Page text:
An Obama-era regulation that one study said cost the nation more than 300,000 jobs is being brought out of mothballs by House Democrats.
The 2015 regulation, which made parent companies liable for labor violations that franchisees or contractors committed, was killed off by the Trump administration when the National Labor Relations Board and the Department of Labor revised the joint employer rule earlier this year.
On Monday, Democratic Rep. Rosa DeLauro of Connecticut, who chairs the House Appropriations Subcommittee on Labor, Health and Human Services, Education and Related Agencies, essentially called for a return of the former rule in legislation that would fund education and job training programs in the 2021 fiscal year.
“The bill includes new provisions prohibiting funds from implementing Department of Labor and National Labor Relation Board rules that allow corporations not to be liable for wages and working conditions at their franchisees or contractors,” a description of the bill on DeLauro’s website reads.
But going back to the way the Obama administration viewed employers is bad news for the economy, said Rep. Virginia Foxx of North Carolina, the ranking Republican on the House Committee on Education and Labor.
“The Obama administration’s overly broad and confusing joint employer guidance deprived millions of Americans of entrepreneurial opportunities,” Foxx told the Washington Free Beacon.
“If successful, this ploy from the Democrats will be bad news for everyone who hopes to own a small business and pursue the American dream,” she said.
Foxx had hailed the revised rule in April.
“Since 2015, the confusion and uncertainty created by the Obama administration’s extreme joint employer standard has threatened American job creation and hurt employees and employers alike. We consistently hear from job creators that the Obama-era scheme is impacting their ability to grow their businesses,” she said in a statement at the time.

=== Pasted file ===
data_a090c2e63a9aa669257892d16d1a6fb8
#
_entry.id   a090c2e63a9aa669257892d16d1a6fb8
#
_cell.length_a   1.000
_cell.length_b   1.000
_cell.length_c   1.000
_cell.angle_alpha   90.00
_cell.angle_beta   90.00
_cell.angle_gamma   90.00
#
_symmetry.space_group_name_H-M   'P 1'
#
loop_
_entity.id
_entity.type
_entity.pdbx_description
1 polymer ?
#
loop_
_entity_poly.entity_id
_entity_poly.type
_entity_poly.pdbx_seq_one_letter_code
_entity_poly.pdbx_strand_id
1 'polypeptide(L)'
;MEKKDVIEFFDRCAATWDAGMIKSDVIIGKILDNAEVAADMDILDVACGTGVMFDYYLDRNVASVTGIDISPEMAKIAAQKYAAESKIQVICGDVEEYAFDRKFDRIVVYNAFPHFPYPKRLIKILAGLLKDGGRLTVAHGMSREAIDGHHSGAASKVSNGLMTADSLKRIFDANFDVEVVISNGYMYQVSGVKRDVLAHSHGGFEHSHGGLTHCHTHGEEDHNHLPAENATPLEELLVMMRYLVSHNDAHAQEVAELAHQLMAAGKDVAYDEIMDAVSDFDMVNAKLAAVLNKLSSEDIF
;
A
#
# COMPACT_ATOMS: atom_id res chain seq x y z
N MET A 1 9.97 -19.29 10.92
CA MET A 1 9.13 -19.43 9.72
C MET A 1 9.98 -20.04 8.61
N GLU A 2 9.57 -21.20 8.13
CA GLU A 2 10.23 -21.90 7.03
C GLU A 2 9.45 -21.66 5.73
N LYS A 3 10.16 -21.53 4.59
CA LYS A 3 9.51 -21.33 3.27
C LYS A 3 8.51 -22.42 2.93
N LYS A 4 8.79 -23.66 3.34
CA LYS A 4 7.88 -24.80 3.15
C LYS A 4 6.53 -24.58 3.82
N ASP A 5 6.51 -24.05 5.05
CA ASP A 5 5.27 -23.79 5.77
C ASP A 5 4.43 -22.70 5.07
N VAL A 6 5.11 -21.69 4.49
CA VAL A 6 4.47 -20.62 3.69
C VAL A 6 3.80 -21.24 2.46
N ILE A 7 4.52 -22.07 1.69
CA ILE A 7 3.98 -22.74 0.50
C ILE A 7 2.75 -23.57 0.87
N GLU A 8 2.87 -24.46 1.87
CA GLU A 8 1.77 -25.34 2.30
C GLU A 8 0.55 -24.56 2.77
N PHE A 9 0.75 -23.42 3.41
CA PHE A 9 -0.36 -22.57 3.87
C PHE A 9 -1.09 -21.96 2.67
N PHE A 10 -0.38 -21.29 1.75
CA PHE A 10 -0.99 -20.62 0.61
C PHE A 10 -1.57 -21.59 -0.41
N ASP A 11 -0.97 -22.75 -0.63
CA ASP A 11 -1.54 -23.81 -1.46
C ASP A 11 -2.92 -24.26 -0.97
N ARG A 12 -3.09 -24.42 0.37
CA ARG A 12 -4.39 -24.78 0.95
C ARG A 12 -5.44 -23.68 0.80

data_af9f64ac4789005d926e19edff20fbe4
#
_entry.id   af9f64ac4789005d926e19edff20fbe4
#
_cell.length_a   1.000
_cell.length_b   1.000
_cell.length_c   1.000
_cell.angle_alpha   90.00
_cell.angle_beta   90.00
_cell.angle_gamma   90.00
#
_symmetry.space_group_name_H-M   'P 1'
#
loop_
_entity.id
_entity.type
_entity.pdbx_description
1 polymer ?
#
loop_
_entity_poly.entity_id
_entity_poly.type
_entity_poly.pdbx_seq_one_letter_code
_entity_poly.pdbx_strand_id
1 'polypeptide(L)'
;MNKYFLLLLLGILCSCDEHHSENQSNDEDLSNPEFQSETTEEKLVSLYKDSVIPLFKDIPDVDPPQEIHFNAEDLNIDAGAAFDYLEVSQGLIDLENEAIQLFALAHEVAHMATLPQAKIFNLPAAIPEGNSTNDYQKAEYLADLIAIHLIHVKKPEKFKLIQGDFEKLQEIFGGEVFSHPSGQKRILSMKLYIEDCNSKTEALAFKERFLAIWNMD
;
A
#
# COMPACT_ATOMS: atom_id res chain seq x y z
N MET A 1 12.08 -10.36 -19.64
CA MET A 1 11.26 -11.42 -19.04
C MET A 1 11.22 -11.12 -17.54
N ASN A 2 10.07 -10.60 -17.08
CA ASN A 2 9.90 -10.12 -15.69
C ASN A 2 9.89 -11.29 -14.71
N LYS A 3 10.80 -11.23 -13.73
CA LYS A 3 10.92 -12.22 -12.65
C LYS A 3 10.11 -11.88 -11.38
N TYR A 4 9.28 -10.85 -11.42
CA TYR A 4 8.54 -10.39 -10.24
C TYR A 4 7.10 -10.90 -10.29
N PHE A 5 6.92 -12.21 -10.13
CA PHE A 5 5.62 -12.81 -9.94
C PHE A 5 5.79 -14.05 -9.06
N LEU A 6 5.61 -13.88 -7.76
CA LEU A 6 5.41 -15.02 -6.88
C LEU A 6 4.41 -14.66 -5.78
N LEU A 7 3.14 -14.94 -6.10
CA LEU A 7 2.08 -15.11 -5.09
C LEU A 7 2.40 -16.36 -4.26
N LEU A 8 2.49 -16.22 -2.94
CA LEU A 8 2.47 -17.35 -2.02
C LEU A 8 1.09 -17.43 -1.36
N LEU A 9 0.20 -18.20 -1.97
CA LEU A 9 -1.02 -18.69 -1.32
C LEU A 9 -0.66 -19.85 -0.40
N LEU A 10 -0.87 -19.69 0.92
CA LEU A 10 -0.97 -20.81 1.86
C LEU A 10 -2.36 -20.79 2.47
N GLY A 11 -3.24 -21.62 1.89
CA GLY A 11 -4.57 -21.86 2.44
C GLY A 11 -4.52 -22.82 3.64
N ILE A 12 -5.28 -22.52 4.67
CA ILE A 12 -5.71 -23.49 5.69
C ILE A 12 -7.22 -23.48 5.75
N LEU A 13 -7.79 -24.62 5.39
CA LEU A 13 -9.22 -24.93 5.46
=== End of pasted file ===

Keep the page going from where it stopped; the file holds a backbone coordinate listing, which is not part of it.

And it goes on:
The International Franchise Association is also opposed to the Democratic proposal.
An IFA study published in January 2019 said that the Obama approach had “led to 376,000 fewer job opportunities” since 2015.
Restoring that rule could be worse this time around due to the fragile economy, IFA senior vice president Matthew Haller said.
“America’s 730,000 franchise businesses have been serving as modern-day ‘Good Samaritans’; feeding essential workers, sanitizing businesses, caring for the sick, elderly and vulnerable, and providing groceries, hardware, supplies and other critical products and services throughout the pandemic,” Haller told the Free Beacon.
“Given the historic response by Congress and the Administration to keep the economy afloat right now, it would be devastating to have these same small franchise employers face costly new regulations at a time of economic uncertainty for small businesses and their employees,” he said.
The new Trump administration rule is the subject of a lawsuit by the state of New York, joined by other states, which seeks to block it.
However, multiple business group support the rule, according to a June news release on the IFA website. The groups include the IFA, U.S. Chamber of Commerce, National Retail Federation, American Hotel & Lodging Association, Associated Builders and Contractors, and HR Policy Association.
“The DOL’s new joint employer rule is well reasoned, grounded in sound legal principles, and provides needed certainty to complex legal issues relevant to franchising,” Haller said in June. “It’s unfortunate that these attorneys general have chosen to focus their mid-pandemic time, energy, and taxpayer money into a lawsuit that will hurt business reopening and economic growth in their states. IFA is proud to defend this important rule on behalf of America’s 733,000 franchise businesses and their employees.”
Truth and Accuracy
We are committed to truth and accuracy in all of our journalism. Read our editorial standards.